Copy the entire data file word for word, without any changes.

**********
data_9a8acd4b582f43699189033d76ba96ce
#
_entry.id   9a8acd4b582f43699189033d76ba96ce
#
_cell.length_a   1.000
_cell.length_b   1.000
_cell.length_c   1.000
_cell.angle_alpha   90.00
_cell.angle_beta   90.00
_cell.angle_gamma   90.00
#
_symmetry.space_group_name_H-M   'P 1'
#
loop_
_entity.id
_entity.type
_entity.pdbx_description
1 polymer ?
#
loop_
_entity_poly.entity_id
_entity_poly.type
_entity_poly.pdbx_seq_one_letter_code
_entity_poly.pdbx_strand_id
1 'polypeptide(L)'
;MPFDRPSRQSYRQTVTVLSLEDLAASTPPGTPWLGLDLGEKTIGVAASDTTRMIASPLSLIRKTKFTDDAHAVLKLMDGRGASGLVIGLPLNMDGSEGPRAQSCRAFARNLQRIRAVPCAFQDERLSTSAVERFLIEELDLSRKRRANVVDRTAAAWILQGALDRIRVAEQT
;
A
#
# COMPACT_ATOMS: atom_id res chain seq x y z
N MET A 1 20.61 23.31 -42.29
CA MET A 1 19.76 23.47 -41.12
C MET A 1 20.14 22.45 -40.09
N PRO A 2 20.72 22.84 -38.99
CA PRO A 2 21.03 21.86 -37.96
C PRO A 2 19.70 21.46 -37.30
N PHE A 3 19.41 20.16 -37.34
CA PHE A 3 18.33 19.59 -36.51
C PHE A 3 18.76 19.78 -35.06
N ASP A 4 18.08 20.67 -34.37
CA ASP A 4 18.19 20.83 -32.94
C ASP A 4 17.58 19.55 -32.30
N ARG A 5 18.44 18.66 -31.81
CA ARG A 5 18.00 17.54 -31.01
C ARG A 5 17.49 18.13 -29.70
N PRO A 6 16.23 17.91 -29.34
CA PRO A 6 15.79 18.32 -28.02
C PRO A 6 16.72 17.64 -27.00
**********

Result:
data_9a8acd4b582f43699189033d76ba96ce
#
_entry.id   9a8acd4b582f43699189033d76ba96ce
#
_cell.length_a   1.000
_cell.length_b   1.000
_cell.length_c   1.000
_cell.angle_alpha   90.00
_cell.angle_beta   90.00
_cell.angle_gamma   90.00
#
_symmetry.space_group_name_H-M   'P 1'
#
loop_
_entity.id
_entity.type
_entity.pdbx_description
1 polymer ?
#
loop_
_entity_poly.entity_id
_entity_poly.type
_entity_poly.pdbx_seq_one_letter_code
_entity_poly.pdbx_strand_id
1 'polypeptide(L)'
;MPFDRPSRQSYRQTVTVLSLEDLAASTPPGTPWLGLDLGEKTIGVAASDTTRMIASPLSLIRKTKFTDDAHAVLKLMDGRGASGLVIGLPLNMDGSEGPRAQSCRAFARNLQRIRAVPCAFQDERLSTSAVERFLIEELDLSRKRRANVVDRTAAAWILQGALDRIRVAEQT
;
A
#
# COMPACT_ATOMS: atom_id res chain seq x y z
N MET A 1 20.61 23.31 -42.29
CA MET A 1 19.76 23.47 -41.12
C MET A 1 20.14 22.45 -40.09
N PRO A 2 20.72 22.84 -38.99
CA PRO A 2 21.03 21.86 -37.96
C PRO A 2 19.70 21.46 -37.30
N PHE A 3 19.41 20.16 -37.34
CA PHE A 3 18.33 19.59 -36.51
C PHE A 3 18.76 19.78 -35.06
N ASP A 4 18.08 20.67 -34.37
CA ASP A 4 18.19 20.83 -32.94
C ASP A 4 17.58 19.55 -32.30
N ARG A 5 18.44 18.66 -31.81
CA ARG A 5 18.00 17.54 -31.01
C ARG A 5 17.49 18.13 -29.70
N PRO A 6 16.23 17.91 -29.34
CA PRO A 6 15.79 18.32 -28.02
C PRO A 6 16.72 17.64 -27.00